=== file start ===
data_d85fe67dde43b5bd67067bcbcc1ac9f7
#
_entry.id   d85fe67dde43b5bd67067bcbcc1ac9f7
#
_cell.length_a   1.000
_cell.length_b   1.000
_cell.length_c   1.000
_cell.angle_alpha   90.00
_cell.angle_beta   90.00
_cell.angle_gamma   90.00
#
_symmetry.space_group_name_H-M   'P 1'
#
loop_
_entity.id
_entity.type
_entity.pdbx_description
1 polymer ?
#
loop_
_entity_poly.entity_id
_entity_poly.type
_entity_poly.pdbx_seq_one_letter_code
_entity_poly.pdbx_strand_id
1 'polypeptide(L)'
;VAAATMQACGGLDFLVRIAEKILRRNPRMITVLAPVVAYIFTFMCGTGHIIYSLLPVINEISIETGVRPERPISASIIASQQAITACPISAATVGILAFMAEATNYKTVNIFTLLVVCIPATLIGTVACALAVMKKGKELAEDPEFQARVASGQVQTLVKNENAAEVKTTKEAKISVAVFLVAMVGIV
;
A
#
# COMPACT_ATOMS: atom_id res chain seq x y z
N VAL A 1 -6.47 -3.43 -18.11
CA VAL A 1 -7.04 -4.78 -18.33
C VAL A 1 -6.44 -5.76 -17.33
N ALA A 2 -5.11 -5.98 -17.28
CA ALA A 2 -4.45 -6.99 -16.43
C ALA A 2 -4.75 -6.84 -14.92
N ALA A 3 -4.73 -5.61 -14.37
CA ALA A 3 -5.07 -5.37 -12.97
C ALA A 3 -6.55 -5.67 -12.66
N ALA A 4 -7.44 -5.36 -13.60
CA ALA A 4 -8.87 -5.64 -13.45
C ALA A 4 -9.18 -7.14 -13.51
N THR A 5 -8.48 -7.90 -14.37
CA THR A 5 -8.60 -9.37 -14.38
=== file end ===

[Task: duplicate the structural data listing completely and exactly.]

data_d85fe67dde43b5bd67067bcbcc1ac9f7
#
_entry.id   d85fe67dde43b5bd67067bcbcc1ac9f7
#
_cell.length_a   1.000
_cell.length_b   1.000
_cell.length_c   1.000
_cell.angle_alpha   90.00
_cell.angle_beta   90.00
_cell.angle_gamma   90.00
#
_symmetry.space_group_name_H-M   'P 1'
#
loop_
_entity.id
_entity.type
_entity.pdbx_description
1 polymer ?
#
loop_
_entity_poly.entity_id
_entity_poly.type
_entity_poly.pdbx_seq_one_letter_code
_entity_poly.pdbx_strand_id
1 'polypeptide(L)'
;VAAATMQACGGLDFLVRIAEKILRRNPRMITVLAPVVAYIFTFMCGTGHIIYSLLPVINEISIETGVRPERPISASIIASQQAITACPISAATVGILAFMAEATNYKTVNIFTLLVVCIPATLIGTVACALAVMKKGKELAEDPEFQARVASGQVQTLVKNENAAEVKTTKEAKISVAVFLVAMVGIV
;
A
#
# COMPACT_ATOMS: atom_id res chain seq x y z
N VAL A 1 -6.47 -3.43 -18.11
CA VAL A 1 -7.04 -4.78 -18.33
C VAL A 1 -6.44 -5.76 -17.33
N ALA A 2 -5.11 -5.98 -17.28
CA ALA A 2 -4.45 -6.99 -16.43
C ALA A 2 -4.75 -6.84 -14.92
N ALA A 3 -4.73 -5.61 -14.37
CA ALA A 3 -5.07 -5.37 -12.97
C ALA A 3 -6.55 -5.67 -12.66
N ALA A 4 -7.44 -5.36 -13.60
CA ALA A 4 -8.87 -5.64 -13.45
C ALA A 4 -9.18 -7.14 -13.51
N THR A 5 -8.48 -7.90 -14.37
CA THR A 5 -8.60 -9.37 -14.38